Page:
The study described in this report was conducted with the aim of developing an unified database of ecological data and residue data to be used for the risk assessment of plant protection products for birds and mammals. The main sources of data were the information submitted in the context of approval of active substances and authorization of products and and additional information retrieved through a systematic literature review. The data were screened and organised in three Excel databases, one for birds, one for mammals and one for residue studies. The ecological information for birds and mammal risk assessment consisted of data that is used for the determination of focal species, estimation of the proportion of an animal's daily diet obtained in a treated habitat (PT) and assessment of the composition of the diet obtained from a treated area (PD). The information gathered on residues focussed on (initial) residue levels after treatment and on residue decline (the reported half‐life or DT50 and the DT90)
|Modelinstrumentarium toelating Gewasbeschermingsmiddelen (TOXSWA) (2018). Tussenrapportage WOT-04-008-024.
Horst, M.M.S. ter; Beltman, W.H.J. ; Adriaanse, P.I. ; Berg, F. van den - \ 2018
WOT Natuur & Milieu (WOt-interne notitie 232)
Manual for FOCUS_TOXSWA v5.5.3 and for expert use of TOXSWA kernel v3.3 : user’s guide version 5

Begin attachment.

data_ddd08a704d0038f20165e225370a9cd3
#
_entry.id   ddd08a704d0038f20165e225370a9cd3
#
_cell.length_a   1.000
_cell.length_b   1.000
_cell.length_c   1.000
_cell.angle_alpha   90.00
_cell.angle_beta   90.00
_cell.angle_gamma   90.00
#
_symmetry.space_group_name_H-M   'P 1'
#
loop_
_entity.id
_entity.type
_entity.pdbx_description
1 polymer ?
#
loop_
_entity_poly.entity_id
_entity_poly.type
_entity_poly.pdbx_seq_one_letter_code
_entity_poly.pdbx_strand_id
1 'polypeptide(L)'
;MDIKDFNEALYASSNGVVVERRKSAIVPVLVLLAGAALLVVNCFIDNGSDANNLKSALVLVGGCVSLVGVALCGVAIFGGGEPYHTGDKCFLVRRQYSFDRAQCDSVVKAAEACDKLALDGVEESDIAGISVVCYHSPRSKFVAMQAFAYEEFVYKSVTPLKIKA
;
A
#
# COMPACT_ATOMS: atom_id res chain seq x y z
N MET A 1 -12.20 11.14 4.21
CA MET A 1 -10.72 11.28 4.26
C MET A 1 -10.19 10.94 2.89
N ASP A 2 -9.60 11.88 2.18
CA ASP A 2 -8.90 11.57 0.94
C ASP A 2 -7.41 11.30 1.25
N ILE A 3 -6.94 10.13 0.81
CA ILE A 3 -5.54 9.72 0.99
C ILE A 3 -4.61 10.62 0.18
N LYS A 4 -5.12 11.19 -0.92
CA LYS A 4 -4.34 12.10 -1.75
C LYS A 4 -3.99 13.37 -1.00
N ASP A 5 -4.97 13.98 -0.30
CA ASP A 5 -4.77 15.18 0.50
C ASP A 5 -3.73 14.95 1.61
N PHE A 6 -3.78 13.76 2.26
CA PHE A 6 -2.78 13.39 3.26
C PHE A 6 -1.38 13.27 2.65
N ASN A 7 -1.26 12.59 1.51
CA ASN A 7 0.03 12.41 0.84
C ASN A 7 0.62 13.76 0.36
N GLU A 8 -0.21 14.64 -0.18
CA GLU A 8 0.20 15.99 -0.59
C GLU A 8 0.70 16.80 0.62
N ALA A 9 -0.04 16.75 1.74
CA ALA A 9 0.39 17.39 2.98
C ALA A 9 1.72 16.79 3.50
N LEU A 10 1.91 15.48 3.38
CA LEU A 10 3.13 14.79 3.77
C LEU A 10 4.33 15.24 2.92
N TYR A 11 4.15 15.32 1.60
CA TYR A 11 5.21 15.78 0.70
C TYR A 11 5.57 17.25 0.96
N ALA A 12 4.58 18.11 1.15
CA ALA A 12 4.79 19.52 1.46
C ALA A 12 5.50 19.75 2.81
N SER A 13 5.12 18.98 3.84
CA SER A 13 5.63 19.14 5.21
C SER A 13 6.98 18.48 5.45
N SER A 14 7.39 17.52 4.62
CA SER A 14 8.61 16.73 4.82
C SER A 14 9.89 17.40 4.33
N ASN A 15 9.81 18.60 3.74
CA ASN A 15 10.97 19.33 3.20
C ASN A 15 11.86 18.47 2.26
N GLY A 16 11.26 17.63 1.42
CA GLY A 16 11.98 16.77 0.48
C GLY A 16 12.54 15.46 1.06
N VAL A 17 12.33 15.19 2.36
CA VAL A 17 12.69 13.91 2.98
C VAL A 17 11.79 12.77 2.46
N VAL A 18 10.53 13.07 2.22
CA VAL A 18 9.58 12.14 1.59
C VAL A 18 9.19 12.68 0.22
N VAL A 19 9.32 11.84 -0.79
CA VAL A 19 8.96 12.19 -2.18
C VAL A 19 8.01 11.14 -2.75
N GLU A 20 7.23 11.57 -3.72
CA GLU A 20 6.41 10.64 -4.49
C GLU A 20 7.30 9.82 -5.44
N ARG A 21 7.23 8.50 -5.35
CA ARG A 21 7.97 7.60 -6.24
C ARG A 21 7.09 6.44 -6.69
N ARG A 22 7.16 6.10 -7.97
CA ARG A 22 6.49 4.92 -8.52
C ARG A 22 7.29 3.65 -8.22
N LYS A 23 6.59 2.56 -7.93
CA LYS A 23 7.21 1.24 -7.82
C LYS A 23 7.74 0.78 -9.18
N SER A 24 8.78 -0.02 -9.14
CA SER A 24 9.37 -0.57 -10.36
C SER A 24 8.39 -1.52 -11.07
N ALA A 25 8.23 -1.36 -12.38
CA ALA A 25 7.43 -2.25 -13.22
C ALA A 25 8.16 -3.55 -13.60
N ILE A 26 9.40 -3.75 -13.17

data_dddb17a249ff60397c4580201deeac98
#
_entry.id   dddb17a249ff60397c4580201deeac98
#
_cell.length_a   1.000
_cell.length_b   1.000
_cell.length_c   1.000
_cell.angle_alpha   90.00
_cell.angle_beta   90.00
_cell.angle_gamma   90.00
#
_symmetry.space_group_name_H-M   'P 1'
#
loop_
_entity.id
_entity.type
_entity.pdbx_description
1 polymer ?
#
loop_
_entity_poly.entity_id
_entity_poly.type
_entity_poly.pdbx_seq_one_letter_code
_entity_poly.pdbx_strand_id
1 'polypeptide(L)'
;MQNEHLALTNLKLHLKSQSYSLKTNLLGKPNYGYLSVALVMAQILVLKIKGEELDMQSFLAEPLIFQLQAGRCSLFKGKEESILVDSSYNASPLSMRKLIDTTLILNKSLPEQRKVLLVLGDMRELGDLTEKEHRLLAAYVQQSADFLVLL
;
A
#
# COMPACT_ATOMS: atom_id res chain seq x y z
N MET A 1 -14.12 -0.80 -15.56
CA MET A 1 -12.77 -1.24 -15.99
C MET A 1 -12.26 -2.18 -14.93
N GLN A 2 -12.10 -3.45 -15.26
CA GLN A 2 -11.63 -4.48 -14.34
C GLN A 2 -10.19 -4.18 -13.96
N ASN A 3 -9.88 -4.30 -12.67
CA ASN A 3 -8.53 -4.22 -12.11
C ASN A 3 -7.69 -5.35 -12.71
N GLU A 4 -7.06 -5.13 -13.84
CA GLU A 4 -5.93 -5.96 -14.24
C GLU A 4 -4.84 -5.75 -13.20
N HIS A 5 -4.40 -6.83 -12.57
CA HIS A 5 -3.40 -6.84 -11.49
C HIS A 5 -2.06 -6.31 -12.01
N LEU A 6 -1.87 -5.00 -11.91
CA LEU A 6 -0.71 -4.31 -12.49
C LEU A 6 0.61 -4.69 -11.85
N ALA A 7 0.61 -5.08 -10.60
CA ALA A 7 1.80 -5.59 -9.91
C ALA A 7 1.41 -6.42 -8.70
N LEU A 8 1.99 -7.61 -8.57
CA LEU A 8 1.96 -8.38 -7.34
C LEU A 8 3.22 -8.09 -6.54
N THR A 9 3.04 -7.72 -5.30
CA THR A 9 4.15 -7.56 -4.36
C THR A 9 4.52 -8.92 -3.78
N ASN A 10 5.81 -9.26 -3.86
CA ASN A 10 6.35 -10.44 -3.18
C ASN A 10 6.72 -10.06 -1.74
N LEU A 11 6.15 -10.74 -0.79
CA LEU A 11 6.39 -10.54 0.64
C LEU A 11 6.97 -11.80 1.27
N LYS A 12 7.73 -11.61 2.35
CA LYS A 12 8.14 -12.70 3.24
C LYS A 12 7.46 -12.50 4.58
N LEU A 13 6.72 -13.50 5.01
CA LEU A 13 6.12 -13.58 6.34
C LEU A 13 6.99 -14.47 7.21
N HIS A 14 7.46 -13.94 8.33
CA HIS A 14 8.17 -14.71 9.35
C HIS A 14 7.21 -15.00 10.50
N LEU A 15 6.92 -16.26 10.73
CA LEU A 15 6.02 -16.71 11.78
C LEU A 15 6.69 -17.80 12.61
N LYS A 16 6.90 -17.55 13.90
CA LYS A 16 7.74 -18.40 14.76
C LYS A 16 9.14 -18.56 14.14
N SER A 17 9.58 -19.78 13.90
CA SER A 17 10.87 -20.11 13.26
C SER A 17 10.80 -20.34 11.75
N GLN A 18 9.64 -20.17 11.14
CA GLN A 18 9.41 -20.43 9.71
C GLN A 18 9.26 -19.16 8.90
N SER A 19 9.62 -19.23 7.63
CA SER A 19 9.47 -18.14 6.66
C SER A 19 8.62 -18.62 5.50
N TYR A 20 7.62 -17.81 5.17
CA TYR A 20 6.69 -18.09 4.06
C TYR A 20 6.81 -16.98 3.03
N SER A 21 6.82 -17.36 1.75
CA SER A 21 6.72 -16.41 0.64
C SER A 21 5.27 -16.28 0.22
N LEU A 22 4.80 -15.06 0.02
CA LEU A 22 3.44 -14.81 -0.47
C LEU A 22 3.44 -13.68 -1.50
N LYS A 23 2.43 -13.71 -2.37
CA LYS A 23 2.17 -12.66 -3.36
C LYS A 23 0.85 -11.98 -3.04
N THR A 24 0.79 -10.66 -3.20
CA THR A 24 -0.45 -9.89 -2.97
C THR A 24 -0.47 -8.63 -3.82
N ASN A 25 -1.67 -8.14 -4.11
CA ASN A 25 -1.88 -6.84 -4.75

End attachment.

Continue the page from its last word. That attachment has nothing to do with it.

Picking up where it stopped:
Beltman, W.H.J. ; Horst, M.M.S. ter; Adriaanse, P.I. ; Jong, A. de - \ 2018
Wageningen : Statutory Research Tasks Unit for Nature & the Environment (WOt-technical report 126) - 148
The FOCUS_TOXSWA model calculates exposure concentrations of pesticides and their metabolites in watercourses and ponds, of the so-called FOCUS surface water scenarios. These concentrations are used in the pesticide registration procedure at EU level. The model concepts of TOXSWA are described briefly. The procedure for using the TOXSWA kernel (i.e. expert use) and related input files and output files are described. Concerning FOCUS_TOXSWA, the use of the graphical user interface to access the input and output is described. Input data are stored in a database. Pesticide entries resulting from drainage or runoff/erosion are accessed from separate files generated by FOCUS_MACRO and FOCUS_PRZM. Substance properties are accessed from the SPIN tool/database. Instructions for simulating a water-sediment study and a multi-year run are given.
Does the TOXSWA model simulate reliable concentrations in FOCUS surface water scenarios for a single segment water layer?
Adriaanse, P.I. ; Beltman, W.H.J. - \ 2018
In: SETAC Europe 28th Annual Meeting 13−17 May 2018, Rome, Italy. - SETAC (Society of Environmental Toxicology and Chemistry Europe (SETAC Europe) ) - p. 170 - 170.
Including multistress in risk assessment of pesticides. Current state of knowledge, based on a literature review and evaluation of tank mixture applications in a spraying schedule for strawberries